In his recent work on civil procedure, Zuckerman suggested that the introduction of the HRA has had, or rather ought to have, a salutary and beneficial effect on civil justice. As he put it:
The need to examine English procedure in the light of Convention Art. 6 gives a welcome boost to the development of English procedural law.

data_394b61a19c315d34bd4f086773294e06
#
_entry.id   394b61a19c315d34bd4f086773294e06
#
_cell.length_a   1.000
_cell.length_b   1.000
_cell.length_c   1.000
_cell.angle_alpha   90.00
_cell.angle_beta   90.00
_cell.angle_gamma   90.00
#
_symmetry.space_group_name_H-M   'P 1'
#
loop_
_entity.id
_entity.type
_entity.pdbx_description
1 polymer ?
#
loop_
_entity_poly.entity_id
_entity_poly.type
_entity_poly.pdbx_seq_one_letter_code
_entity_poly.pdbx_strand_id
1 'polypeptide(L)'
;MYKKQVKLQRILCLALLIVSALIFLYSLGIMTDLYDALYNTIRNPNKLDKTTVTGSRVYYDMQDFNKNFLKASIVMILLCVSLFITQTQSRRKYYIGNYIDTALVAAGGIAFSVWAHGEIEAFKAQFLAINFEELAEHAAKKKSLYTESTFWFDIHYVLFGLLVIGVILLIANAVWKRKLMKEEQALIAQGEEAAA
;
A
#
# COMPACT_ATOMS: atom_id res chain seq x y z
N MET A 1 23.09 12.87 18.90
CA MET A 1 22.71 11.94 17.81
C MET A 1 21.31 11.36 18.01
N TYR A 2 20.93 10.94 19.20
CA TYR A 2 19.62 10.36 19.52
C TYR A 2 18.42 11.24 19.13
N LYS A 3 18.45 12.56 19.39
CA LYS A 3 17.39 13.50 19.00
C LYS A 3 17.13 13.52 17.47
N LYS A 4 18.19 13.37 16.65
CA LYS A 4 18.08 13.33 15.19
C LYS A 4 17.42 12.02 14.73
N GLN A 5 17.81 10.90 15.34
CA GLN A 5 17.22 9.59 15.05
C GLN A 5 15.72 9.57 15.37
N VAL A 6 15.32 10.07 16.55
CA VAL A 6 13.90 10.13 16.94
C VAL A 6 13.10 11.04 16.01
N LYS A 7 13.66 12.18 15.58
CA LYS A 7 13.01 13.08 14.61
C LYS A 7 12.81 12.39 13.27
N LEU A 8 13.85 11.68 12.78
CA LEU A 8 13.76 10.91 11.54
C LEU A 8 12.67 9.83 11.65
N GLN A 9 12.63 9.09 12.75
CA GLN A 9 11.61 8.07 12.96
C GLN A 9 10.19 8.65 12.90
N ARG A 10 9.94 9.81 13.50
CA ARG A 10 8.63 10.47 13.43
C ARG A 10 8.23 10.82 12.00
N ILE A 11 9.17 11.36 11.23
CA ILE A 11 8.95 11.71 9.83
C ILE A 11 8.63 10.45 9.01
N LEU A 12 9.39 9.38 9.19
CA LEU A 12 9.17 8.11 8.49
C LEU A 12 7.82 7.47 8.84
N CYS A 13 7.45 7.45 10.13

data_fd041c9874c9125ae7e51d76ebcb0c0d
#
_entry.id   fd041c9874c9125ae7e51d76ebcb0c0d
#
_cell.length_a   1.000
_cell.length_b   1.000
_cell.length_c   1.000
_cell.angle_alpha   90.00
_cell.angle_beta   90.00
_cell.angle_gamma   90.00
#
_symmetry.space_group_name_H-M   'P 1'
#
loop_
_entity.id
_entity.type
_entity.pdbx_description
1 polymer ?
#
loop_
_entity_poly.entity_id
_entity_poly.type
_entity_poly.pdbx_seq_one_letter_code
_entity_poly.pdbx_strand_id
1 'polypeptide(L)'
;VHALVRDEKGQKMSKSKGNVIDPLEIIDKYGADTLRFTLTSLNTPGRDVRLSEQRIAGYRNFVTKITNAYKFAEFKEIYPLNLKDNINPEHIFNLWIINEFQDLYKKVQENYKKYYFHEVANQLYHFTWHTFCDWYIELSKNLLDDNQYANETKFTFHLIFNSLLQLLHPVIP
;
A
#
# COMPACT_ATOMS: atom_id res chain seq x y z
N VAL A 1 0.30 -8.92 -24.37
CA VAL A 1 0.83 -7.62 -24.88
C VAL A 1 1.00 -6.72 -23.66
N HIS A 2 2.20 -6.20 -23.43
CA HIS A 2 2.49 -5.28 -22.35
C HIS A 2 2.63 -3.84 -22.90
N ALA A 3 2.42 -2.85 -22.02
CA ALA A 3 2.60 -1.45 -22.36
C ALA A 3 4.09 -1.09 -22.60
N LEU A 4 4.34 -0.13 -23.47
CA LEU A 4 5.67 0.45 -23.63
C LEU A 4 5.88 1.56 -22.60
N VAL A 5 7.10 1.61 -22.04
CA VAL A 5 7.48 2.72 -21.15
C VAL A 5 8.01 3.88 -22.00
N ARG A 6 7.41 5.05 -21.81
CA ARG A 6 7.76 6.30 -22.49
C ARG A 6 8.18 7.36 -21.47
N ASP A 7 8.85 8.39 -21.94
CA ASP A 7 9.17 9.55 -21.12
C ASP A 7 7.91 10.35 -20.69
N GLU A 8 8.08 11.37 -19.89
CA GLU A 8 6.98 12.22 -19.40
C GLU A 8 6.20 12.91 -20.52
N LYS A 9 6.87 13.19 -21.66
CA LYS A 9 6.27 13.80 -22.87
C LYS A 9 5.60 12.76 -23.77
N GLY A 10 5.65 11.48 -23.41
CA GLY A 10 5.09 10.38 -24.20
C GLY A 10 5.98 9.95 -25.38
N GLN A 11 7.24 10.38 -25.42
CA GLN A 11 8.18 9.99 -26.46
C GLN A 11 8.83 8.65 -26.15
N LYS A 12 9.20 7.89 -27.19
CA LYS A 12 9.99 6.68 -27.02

Is this correct, or has the HRA and through it the introduction of Article 6 of the Convention into English law had little or no effect on the development of procedural law? That is the question examined here. At first glance it might be thought that Article 6 ought to have had a significant impact. Under the terms of section 3(1) of the HRA the courts are required to interpret and give effect to primary and secondary legislation in a way that is compatible with the various Convention rights. Equally, as public authorities, it is unlawful, under the terms of section 6(1) and (3) of the HRA, for courts to act in any way that is incompatible with a right set out in the Convention. This requires that the court itself in its procedure give effect to the Convention rights (procedural horizontality). In the light of these requirements it might be thought that individuals resorting to litigation before the courts might well expect to benefit from a new Article 6-compliant approach to their procedural rights than was discernible before 2 October 2000.